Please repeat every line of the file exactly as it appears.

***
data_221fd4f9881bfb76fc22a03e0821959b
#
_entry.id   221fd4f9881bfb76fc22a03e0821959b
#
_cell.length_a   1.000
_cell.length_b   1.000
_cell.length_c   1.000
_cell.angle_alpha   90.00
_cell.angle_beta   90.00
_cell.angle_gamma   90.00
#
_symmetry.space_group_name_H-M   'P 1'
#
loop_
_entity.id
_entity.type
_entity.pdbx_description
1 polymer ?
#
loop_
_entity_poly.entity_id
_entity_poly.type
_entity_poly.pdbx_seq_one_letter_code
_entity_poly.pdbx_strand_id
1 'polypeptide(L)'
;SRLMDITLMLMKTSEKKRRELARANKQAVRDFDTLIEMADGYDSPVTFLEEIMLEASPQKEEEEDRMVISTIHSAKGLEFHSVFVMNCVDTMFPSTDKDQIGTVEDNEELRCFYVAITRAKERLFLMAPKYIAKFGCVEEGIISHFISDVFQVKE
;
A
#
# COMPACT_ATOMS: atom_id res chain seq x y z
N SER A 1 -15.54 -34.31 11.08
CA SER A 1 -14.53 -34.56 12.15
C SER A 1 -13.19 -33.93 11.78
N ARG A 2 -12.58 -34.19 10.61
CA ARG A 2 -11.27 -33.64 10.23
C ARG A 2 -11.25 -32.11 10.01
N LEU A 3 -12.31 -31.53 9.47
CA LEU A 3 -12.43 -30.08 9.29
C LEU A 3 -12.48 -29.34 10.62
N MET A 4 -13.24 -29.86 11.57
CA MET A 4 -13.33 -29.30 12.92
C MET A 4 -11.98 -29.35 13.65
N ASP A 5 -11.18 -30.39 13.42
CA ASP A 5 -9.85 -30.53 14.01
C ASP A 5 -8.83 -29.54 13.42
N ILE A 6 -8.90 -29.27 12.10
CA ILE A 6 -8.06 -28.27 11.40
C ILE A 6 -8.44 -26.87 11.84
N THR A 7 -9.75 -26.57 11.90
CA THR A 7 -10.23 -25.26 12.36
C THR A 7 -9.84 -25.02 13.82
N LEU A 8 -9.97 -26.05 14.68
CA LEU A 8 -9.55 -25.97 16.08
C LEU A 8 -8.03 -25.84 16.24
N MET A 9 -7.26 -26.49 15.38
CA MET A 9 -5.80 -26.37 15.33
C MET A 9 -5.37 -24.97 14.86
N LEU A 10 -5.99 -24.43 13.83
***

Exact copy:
data_221fd4f9881bfb76fc22a03e0821959b
#
_entry.id   221fd4f9881bfb76fc22a03e0821959b
#
_cell.length_a   1.000
_cell.length_b   1.000
_cell.length_c   1.000
_cell.angle_alpha   90.00
_cell.angle_beta   90.00
_cell.angle_gamma   90.00
#
_symmetry.space_group_name_H-M   'P 1'
#
loop_
_entity.id
_entity.type
_entity.pdbx_description
1 polymer ?
#
loop_
_entity_poly.entity_id
_entity_poly.type
_entity_poly.pdbx_seq_one_letter_code
_entity_poly.pdbx_strand_id
1 'polypeptide(L)'
;SRLMDITLMLMKTSEKKRRELARANKQAVRDFDTLIEMADGYDSPVTFLEEIMLEASPQKEEEEDRMVISTIHSAKGLEFHSVFVMNCVDTMFPSTDKDQIGTVEDNEELRCFYVAITRAKERLFLMAPKYIAKFGCVEEGIISHFISDVFQVKE
;
A
#
# COMPACT_ATOMS: atom_id res chain seq x y z
N SER A 1 -15.54 -34.31 11.08
CA SER A 1 -14.53 -34.56 12.15
C SER A 1 -13.19 -33.93 11.78
N ARG A 2 -12.58 -34.19 10.61
CA ARG A 2 -11.27 -33.64 10.23
C ARG A 2 -11.25 -32.11 10.01
N LEU A 3 -12.31 -31.53 9.47
CA LEU A 3 -12.43 -30.08 9.29
C LEU A 3 -12.48 -29.34 10.62
N MET A 4 -13.24 -29.86 11.57
CA MET A 4 -13.33 -29.30 12.92
C MET A 4 -11.98 -29.35 13.65
N ASP A 5 -11.18 -30.39 13.42
CA ASP A 5 -9.85 -30.53 14.01
C ASP A 5 -8.83 -29.54 13.42
N ILE A 6 -8.90 -29.27 12.10
CA ILE A 6 -8.06 -28.27 11.40
C ILE A 6 -8.44 -26.87 11.84
N THR A 7 -9.75 -26.57 11.90
CA THR A 7 -10.23 -25.26 12.36
C THR A 7 -9.84 -25.02 13.82
N LEU A 8 -9.97 -26.05 14.68
CA LEU A 8 -9.55 -25.97 16.08
C LEU A 8 -8.03 -25.84 16.24
N MET A 9 -7.26 -26.49 15.38
CA MET A 9 -5.80 -26.37 15.33
C MET A 9 -5.37 -24.97 14.86
N LEU A 10 -5.99 -24.43 13.83